• console_data for data defined in the console.
  • nodes/%{trusted.certname} for per-node overrides.
  • stage/%{facts.stage} for setting stage-specific data.
  • common for global fallback data.

This structure lets you tune the settings for ports and IPs in each stage.

For example, to make webservers in the development environment have a custom message and use port 8080, you'd create a data file with the following name, location, and code content:
# /etc/puppetlabs/code/environments/production/data/stage/dev.yaml
profile::webserver::example::content: "Hello from dev"
 - '8080'
You'd use this code to make webservers in the production environment listen to all interfaces:
# /etc/puppetlabs/code/environments/production/data/stage/prod.yaml
 - ''
 - '::'

This is ta brief introduction to what you can do with structured data in Hiera. To learn more about setting up hierarchical data, see Getting started with Hiera.

Write a role for your IIS website

Roles contain sets of profiles. To write roles, think about the machines you're managing and decide what else they need in addition to the webserver profile.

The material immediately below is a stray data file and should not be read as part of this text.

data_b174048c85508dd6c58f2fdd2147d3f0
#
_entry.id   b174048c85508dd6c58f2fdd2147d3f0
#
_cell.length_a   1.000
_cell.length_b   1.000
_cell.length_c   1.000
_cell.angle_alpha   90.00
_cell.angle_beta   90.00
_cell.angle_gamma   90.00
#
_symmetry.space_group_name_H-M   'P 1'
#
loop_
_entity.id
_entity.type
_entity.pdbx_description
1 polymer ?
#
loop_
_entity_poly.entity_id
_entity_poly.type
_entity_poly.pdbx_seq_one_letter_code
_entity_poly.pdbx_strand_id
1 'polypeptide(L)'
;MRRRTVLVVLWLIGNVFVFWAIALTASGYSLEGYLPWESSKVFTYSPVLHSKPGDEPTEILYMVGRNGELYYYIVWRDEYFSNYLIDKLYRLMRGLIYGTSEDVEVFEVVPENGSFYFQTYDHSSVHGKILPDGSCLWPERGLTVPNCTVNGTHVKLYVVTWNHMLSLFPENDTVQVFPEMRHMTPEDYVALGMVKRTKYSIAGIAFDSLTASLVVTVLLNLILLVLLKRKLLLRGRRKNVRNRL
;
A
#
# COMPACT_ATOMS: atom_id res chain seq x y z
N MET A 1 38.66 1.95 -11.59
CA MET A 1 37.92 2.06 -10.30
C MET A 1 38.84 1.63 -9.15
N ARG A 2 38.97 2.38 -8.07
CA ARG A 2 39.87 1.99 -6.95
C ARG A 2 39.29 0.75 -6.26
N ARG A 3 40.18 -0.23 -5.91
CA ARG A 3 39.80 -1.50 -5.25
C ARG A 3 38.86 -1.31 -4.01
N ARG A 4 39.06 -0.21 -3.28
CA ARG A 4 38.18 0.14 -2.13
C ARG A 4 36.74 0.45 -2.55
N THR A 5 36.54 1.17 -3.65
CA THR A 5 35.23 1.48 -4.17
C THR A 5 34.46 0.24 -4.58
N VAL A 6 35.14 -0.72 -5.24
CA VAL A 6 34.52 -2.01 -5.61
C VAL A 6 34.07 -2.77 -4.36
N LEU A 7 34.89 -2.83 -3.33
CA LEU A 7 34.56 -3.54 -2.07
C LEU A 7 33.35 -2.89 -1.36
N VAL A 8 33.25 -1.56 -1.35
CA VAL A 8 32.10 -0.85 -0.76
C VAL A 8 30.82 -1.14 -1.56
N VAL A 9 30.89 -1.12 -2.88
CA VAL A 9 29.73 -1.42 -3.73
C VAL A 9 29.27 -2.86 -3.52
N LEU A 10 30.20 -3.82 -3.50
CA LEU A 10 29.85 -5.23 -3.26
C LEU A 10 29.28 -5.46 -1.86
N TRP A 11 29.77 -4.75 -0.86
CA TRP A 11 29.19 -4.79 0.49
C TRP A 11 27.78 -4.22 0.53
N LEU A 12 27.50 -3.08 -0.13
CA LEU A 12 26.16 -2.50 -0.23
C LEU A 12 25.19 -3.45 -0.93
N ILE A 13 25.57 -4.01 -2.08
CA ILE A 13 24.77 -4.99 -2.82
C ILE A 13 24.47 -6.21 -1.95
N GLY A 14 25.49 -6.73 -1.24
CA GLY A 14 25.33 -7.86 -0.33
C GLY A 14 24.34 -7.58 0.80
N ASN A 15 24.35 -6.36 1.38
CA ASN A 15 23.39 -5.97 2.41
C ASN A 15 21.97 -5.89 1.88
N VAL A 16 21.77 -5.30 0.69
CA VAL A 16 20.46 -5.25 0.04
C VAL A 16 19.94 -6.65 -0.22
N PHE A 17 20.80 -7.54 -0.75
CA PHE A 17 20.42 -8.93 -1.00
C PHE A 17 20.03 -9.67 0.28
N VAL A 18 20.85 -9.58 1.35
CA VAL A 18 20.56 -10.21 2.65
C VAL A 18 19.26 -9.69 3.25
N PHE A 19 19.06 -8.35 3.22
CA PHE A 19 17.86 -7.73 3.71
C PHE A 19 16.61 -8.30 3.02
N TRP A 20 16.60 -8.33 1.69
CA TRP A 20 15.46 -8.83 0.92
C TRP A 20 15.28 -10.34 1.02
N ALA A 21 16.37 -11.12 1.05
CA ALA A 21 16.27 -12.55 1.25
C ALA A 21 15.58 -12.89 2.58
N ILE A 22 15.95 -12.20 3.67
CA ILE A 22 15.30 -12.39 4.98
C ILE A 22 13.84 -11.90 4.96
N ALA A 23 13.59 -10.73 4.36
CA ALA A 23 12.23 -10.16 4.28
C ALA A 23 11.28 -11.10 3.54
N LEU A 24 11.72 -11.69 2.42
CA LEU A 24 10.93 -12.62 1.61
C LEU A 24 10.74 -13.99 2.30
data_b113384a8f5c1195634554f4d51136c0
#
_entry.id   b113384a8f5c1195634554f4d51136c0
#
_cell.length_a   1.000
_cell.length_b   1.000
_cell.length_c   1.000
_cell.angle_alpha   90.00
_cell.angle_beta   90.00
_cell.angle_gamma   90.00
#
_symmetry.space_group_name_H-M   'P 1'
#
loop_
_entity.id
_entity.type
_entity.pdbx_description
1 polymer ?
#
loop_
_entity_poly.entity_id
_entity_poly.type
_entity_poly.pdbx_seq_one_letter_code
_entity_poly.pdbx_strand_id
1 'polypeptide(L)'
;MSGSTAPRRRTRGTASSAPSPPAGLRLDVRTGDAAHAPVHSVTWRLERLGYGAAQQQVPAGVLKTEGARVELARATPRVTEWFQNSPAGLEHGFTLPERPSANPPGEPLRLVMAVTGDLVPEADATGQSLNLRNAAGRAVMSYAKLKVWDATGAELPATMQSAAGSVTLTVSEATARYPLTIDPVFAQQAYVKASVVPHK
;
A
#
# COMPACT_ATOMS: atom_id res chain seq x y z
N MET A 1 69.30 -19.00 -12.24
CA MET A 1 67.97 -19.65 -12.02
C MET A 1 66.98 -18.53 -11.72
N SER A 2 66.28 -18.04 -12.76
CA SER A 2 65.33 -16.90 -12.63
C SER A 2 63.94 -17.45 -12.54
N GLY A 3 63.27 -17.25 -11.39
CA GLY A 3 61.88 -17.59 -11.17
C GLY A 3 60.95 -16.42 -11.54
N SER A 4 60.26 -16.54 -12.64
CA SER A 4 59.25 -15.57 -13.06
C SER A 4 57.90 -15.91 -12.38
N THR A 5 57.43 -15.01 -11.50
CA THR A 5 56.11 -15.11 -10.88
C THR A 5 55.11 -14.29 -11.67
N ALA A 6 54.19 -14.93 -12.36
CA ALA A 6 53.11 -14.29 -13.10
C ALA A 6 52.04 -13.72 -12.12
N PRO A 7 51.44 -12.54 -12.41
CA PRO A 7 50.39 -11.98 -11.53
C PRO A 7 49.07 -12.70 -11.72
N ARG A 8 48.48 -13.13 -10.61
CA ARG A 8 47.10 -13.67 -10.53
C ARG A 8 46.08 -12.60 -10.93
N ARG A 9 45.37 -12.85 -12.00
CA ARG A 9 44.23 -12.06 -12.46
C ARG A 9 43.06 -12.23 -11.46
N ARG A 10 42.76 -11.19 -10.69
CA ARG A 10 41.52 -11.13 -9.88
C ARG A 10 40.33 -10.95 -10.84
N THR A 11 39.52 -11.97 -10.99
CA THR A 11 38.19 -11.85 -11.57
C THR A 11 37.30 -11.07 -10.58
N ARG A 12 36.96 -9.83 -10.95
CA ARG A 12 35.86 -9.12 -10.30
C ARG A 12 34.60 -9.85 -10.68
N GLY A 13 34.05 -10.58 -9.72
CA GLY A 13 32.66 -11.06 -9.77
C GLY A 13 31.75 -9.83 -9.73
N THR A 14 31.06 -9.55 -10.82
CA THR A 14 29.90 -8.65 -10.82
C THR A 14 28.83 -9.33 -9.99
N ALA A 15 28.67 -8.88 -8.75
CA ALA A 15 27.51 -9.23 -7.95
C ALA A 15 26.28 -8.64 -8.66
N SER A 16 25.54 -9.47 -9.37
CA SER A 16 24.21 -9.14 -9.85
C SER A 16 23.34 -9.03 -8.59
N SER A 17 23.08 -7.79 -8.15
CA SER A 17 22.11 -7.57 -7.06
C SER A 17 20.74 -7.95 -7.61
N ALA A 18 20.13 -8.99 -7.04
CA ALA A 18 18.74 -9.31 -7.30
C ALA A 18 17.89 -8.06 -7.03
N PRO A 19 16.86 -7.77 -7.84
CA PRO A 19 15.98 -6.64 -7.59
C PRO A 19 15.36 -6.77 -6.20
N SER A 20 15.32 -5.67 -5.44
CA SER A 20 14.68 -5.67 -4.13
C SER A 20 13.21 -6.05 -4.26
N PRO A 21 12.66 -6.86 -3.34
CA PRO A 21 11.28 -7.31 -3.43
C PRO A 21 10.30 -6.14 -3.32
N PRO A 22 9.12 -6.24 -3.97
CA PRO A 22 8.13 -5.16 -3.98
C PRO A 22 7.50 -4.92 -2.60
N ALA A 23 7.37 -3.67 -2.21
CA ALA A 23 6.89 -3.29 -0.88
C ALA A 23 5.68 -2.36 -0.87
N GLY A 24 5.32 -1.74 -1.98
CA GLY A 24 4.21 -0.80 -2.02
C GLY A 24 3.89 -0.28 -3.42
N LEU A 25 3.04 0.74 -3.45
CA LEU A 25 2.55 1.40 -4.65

This example shows how to write a role by combining profiles. In this example, assume you want all nodes in your iis node group to use the webserver profile you just wrote, and that your organization assigns all machines (including workstations) a profile called profile::base that manages basic policies and uses some conditional logic to include operating-system-specific configuration.
  1. In your control repo, open the .pp file for the role module. If it doesn't exist, create the necessary directories and file, such as:
  2. Write a role that includes both the base profile and your webserver profile:
    class role::exampleserver {
      include profile::base
      include profile::webserver
  3. You can add more profiles to this role, or create additional roles with more profile configurations based on your needs.

Assign the role to nodes

Assign the exampleserver role to the node group containing the nodes that you want to have the iis_site configuration you wrote in the webserver::example profile.

For this example, assume you want to add role::exampleserver to all nodes in the iis node group.
  1. In the console, click Node groups and select the iis node group.
  2. On the Classes tab, select role::exampleserver and click Add class.
  3. Commit the change.
Now, the iis node group manages your iis_site website based on the rules you wrote in your webserver profile. When the nodes check in with PE, PE distributes the role (and the contained profiles) to the individual nodes and ensures the individual nodes have the IIS service and the desired configurations.